Tao Te Ching is divided in two great sections: the Book of Tao, and the Book of Te. (In a version discovered recently this order is reversed.)
Its summary includes the most known Taoist topics such as tao, te (power, virtue), wu (emptiness), wu-wei (nondoing), fu (return), and so forth.
Generally speaking the content of the book is made of short essays approaching the characteristics (te ) of Tao - the creator and sustainer of everything in the Universe - and the method of following the Tao which is the supreme goal of Taoist adept.
Therefore, one must know the basic Taoist concepts in order to understand the meaning of these essays. For example, the word "tao" itself stands for several meanings, such as: great originator of everything in the universe, way or method, speech (logos), and so forth. One should consider all of these meanings in the given text to understand what is about.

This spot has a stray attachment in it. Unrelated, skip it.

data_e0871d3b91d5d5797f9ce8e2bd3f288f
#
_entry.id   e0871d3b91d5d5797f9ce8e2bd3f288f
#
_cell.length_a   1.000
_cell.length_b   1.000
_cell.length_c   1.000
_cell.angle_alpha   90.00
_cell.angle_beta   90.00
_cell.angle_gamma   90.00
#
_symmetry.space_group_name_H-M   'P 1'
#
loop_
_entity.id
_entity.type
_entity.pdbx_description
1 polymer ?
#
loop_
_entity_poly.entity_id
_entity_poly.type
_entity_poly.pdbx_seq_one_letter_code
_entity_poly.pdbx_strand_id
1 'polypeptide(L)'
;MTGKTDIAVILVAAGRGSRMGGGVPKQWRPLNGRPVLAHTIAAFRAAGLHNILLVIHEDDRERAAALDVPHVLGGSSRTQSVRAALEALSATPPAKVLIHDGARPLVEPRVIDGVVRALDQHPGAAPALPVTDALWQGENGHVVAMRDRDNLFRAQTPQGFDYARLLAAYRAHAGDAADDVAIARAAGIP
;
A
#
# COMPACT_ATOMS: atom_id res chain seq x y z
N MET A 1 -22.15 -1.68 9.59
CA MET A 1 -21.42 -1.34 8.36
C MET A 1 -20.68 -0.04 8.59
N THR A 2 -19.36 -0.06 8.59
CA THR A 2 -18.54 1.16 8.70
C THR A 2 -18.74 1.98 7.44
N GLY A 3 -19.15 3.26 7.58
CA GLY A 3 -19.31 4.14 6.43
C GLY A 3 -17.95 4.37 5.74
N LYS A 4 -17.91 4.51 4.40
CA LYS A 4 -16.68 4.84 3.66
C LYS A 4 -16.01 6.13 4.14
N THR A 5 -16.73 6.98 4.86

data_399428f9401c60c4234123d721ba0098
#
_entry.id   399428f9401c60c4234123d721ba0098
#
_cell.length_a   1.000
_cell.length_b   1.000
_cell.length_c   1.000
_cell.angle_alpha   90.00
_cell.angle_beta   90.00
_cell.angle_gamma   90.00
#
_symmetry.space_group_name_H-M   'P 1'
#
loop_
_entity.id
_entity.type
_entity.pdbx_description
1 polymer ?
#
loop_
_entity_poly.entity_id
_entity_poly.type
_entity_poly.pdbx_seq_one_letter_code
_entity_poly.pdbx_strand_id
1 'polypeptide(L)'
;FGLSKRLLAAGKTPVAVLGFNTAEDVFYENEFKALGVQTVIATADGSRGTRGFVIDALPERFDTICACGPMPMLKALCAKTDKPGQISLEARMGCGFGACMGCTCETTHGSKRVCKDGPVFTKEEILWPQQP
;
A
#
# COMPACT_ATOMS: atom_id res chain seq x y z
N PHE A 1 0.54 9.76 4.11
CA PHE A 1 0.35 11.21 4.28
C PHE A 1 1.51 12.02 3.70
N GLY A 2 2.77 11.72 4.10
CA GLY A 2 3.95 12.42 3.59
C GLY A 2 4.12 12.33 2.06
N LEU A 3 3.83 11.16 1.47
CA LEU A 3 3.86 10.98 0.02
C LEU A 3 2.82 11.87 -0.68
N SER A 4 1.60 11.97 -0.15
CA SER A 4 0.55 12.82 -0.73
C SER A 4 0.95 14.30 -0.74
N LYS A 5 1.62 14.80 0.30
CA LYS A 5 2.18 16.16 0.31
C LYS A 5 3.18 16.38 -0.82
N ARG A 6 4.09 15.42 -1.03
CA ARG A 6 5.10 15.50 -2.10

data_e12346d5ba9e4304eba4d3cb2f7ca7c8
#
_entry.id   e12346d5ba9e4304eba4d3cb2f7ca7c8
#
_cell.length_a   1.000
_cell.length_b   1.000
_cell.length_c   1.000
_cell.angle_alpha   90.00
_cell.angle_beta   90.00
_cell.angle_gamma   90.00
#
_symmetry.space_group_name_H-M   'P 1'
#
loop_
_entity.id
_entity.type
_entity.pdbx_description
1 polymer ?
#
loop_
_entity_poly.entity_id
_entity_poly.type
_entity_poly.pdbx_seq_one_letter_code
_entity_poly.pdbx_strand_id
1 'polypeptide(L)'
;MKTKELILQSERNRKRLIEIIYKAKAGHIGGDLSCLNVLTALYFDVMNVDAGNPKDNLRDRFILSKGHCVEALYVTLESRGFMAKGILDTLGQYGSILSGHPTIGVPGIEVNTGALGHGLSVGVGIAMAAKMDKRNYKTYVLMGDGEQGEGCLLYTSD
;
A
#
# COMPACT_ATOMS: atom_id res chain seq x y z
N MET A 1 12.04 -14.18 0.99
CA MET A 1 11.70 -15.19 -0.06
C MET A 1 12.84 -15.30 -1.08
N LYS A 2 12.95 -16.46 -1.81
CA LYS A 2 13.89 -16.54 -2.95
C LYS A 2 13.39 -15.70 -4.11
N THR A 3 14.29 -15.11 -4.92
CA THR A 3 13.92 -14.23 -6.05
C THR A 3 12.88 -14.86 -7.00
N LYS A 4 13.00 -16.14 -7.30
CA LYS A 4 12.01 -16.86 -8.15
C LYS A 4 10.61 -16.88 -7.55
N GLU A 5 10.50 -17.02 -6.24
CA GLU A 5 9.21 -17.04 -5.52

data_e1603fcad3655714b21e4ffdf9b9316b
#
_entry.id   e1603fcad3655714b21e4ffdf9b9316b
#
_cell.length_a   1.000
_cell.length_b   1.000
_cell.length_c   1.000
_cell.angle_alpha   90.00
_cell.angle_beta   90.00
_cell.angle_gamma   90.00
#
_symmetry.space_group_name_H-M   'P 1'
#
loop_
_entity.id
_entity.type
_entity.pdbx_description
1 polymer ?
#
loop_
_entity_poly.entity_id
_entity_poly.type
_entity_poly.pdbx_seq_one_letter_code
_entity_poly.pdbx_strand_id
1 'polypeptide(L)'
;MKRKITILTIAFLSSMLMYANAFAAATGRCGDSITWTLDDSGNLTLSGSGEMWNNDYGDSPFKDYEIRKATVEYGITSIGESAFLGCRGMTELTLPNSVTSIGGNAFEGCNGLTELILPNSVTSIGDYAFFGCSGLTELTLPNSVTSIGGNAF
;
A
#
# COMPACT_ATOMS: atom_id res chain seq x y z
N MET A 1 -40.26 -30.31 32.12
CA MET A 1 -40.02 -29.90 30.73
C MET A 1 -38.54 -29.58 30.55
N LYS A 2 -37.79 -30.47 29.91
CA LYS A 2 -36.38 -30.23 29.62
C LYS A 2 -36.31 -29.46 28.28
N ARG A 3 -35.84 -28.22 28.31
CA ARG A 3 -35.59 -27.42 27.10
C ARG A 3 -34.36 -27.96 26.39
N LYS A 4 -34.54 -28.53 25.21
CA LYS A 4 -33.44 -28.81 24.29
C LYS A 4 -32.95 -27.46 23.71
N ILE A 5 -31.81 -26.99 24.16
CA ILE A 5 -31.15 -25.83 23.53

Thus "tao" can lead one to the idea of the very beginning of the Universe or to the method of following the Tao, or to any method or technique of doing something special ("skill", such as a good archer or teacher and so on).
The same with wu and wu-wei. Wu stands for emptiness (void) - the emptiness of the great beginning or the emptiness of the mind (acquired through meditation) which is the goal of the Taoist adept.
Wu-Wei is nondoing or doing without doing - another basic concept hold dear by Taoist adepts.
◦ ~~~ ◦ http://www.with.org/tao_te_ching_en.pdf ◦ ~~~ ◦